I’m sure I’m not the only one who has very fond memories of the original Fantasia. Over at tor.com, Mari Ness has posted one of her nostalgia-inducing posts, this one (as you might imagine) about Fantasia.
Perhaps more than any other film discussed in this Read-Watch/Watch-Watch, Fantasia was a labor of pure love, a lavishly animated work of over one thousand artists, technicians and musicians. In making it, Walt Disney was determined to prove that animation could be more than just silly cartoons: it could also be high art. High art that included, not always successfully, dinosaurs, centaurs, elephant ballerinas, and terrifying demons. The result was a strange yet almost always beautiful film, arguably the studio’s greatest accomplishment, and certainly its greatest technical accomplishment until the advent of the CAPS system and computer animation in the 1990s.
I’m not into the technology of special effects enough to just automatically remember how primitive the equipment was when animators were making Fantasia, as opposed to when they’re making movies today. Given what people had to work with in 1940, isn’t it fair to say that Fantasia is still Disney’s greatest technical accomplishment?
It turns out that Fantasia received some mixed reviews . . . from music critics:
If Stokowski lost control over the final music selection, he still retained responsibility for the final orchestration and scoring. He also directed the Philadelphia Orchestra in performance … His interpretations failed to win universal approval, with music critics particularly decrying the butchered versions of The Nutcracker Suite and Beethoven’s Pastoral Symphony. A few critics also complained about the decision to have Schubert’s Ave Maria sung in English instead of Latin or German. Others were distressed by the decision—made by Stokowski, not Disney—to use an orchestral version of Johann Sebastian Bach’s Toccata and Fugue, originally scored, according to most scholars, for organ. The idea was not entirely new: Stokowski, who apparently had some doubts about that scoring, had created and recorded an orchestral version years before.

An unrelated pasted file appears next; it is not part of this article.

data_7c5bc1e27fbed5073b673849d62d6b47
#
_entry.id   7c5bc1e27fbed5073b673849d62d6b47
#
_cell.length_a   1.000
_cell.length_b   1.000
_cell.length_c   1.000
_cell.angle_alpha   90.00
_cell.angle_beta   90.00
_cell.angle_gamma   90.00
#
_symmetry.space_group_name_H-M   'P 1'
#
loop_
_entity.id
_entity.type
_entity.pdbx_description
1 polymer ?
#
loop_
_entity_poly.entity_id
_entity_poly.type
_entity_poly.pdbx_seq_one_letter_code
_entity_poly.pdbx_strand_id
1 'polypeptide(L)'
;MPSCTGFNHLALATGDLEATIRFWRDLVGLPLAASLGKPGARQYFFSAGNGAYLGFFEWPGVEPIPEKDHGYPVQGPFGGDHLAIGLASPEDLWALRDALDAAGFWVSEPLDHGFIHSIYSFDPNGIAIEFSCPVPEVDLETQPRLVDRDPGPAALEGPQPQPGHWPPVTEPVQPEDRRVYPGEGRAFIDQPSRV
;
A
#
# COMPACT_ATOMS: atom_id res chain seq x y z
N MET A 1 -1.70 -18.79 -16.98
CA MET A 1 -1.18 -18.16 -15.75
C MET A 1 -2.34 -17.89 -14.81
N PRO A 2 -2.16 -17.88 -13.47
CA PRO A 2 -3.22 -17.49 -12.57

Well, gosh, sorry about that butchered version of The Nutcracker Suite. I, as a mere child at the time, loved the Nutcracker as presented in Fantasia. Also the Ave Maria. Since I would hardly have gone out of my way to listen to any kind of classical music when I was a tot, I wonder if the music critics might have done better to cut Stokowski a break.
However, I do find myself remembering the parts of Fantasia I particularly loved — the fairies spreading frost across the world, the dancing fish with the trailing fins, the pegasi and centaurs (I admit the little cupids struck me as twee even when I was much younger), Night on Bald Mountain followed by Ave Maria — and simply forgetting about the sections I didn’t much care for — the dinosaurs marching off on their uber-depressing death march (and that was before I knew how incorrect the dinosaurs were), the silly hippo-and-ostrich thing, and the Sorcerer’s Apprentice, which (sorry) I always disliked.
Anyway, as always, Mari Ness does a great job making me look back on a childhood favorite with a new and broader view. Click through if you want to read the whole thing.